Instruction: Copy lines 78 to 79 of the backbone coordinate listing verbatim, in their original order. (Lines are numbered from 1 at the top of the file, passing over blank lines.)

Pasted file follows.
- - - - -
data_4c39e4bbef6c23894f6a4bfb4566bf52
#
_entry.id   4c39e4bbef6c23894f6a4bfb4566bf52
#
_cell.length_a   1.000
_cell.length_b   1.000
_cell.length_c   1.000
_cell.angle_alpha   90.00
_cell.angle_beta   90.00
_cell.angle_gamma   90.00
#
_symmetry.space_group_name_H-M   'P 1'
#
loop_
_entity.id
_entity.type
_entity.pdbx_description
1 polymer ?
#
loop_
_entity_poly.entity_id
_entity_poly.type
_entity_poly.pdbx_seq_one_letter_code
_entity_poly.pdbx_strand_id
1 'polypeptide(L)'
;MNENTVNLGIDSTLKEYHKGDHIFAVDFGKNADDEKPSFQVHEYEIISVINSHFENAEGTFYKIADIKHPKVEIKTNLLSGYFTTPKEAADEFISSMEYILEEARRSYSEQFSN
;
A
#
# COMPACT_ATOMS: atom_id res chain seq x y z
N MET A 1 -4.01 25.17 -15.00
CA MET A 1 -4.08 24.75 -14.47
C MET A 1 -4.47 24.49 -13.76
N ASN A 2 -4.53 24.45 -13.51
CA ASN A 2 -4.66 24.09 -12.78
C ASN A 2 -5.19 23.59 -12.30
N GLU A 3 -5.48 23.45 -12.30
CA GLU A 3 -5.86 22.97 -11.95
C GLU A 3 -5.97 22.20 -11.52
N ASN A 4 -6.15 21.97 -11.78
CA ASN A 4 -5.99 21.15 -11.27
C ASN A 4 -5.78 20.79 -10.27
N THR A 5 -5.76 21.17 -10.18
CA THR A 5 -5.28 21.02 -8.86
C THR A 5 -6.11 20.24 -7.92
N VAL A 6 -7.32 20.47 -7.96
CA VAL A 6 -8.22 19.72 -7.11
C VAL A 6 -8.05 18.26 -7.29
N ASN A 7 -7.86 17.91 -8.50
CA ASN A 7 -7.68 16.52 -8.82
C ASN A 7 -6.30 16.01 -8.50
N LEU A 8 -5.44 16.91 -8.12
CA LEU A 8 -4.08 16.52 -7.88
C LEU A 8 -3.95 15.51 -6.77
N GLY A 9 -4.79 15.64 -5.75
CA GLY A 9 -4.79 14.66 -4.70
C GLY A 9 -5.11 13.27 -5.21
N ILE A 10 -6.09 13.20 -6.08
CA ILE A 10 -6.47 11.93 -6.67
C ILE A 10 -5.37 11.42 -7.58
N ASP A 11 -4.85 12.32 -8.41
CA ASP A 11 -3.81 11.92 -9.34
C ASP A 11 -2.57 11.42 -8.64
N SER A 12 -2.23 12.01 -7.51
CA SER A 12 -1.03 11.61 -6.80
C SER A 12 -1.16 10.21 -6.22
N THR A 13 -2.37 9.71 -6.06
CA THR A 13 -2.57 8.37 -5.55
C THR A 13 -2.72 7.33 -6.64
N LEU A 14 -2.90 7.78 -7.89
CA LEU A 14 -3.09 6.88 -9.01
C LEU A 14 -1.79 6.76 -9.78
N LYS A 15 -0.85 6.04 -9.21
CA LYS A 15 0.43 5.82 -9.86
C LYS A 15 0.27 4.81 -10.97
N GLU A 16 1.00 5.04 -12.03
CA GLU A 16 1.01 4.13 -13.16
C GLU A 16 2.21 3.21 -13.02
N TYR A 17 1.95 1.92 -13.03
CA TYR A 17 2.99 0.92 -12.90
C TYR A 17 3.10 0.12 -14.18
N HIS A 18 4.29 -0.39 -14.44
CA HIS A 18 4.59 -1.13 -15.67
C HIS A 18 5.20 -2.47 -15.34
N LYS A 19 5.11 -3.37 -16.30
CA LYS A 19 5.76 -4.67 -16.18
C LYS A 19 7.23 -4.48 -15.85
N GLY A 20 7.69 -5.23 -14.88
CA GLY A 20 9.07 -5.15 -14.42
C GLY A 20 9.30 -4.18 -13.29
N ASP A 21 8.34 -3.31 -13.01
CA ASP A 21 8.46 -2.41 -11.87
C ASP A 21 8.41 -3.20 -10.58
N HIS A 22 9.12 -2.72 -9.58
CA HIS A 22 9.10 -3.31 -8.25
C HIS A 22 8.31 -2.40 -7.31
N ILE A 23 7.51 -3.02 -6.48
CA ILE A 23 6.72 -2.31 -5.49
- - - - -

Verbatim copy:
C GLU A 16 2.21 3.21 -13.02
N TYR A 17 1.95 1.92 -13.03